According to Symantec Research Labs, zero day exploits persist in networks for 312 days on average before discovery. And it’s no wonder. Nearly one third of IT professionals are not confident that they could detect a cyber intrusion on their network. So says a survey of approximately 150 IT pros we conducted at this year’s Microsoft Ignite.
Why would this be? Perhaps the security tools they’re using don’t have the ability to detect today’s stealthy hackers. The survey also found that 83% of respondents remain confident that their perimeter security tools, like firewalls, can react quickly enough to defend against today’s sophisticated cyber attacks.
Here’s our take: next generation firewalls, intrusion detection systems and similar tools are potent deterrents to known threats. But when it comes to zero day threats and targeted phishing attacks, these same perimeter security products suddenly become ineffective. That means organizations still relying on such tools to protect their data against advanced cyber attacks should prepare for the consequences. Especially since more than half of those surveyed (51% to be precise), think that their corporate networks are “continuously targeted” by hackers.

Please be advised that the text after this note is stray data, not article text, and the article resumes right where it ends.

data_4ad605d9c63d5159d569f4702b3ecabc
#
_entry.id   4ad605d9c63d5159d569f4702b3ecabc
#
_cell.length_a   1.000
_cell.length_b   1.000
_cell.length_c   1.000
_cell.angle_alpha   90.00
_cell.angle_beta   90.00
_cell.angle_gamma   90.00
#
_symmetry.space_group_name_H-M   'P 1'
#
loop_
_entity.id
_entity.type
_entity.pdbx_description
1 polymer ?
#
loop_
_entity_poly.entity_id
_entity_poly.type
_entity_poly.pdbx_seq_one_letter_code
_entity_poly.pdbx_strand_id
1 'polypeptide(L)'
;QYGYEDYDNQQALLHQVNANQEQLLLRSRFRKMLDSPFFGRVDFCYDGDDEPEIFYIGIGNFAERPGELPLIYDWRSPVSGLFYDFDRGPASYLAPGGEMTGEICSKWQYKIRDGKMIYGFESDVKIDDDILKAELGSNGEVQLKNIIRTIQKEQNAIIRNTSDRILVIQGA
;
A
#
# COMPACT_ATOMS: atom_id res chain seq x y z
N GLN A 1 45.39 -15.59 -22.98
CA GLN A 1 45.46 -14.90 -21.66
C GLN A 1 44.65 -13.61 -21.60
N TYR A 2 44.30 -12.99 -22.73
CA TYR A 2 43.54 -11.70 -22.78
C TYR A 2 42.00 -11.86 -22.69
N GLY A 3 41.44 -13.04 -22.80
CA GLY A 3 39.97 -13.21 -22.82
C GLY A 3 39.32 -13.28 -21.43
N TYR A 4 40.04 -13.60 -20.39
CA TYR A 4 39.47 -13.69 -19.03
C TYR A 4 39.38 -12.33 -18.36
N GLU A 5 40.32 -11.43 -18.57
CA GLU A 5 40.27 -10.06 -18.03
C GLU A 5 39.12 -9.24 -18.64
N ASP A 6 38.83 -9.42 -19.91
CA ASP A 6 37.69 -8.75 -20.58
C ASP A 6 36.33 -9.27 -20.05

Combating Cyber Intrusions
A related finding from the survey is that when cyber intrusion are detected, the most common IT mitigation technique is to take manual action to try and stop the hackers. In other words, IT pros are fighting automated cyber attacks with manual processes. Not exactly a blueprint for success. Competent attackers are capable of quiet intrusions and the mass harvesting of credentials found on compromised systems.
What should infosec pros be doing instead? Lieberman Software, sponsors of the survey, recommends frequent system reboots, discontinuing the use of domain administrator accounts, regularly invalidating Kerberos tickets to force re-authentication, and using time-limited credentials for authentication.
Furthermore, it’s advisable to automate privileged identity management to counter automated cyber attacks. This removes humans from the process of service account password changes. Doing so reduces the manual burden placed on IT. And organizations can overcome automated cyber attacks that nest within environments and exploit long-lived administrator passwords to move laterally around the network. For details on the Lieberman Software survey, see http://www.liebsoft.com/IT-Professional-Survey/.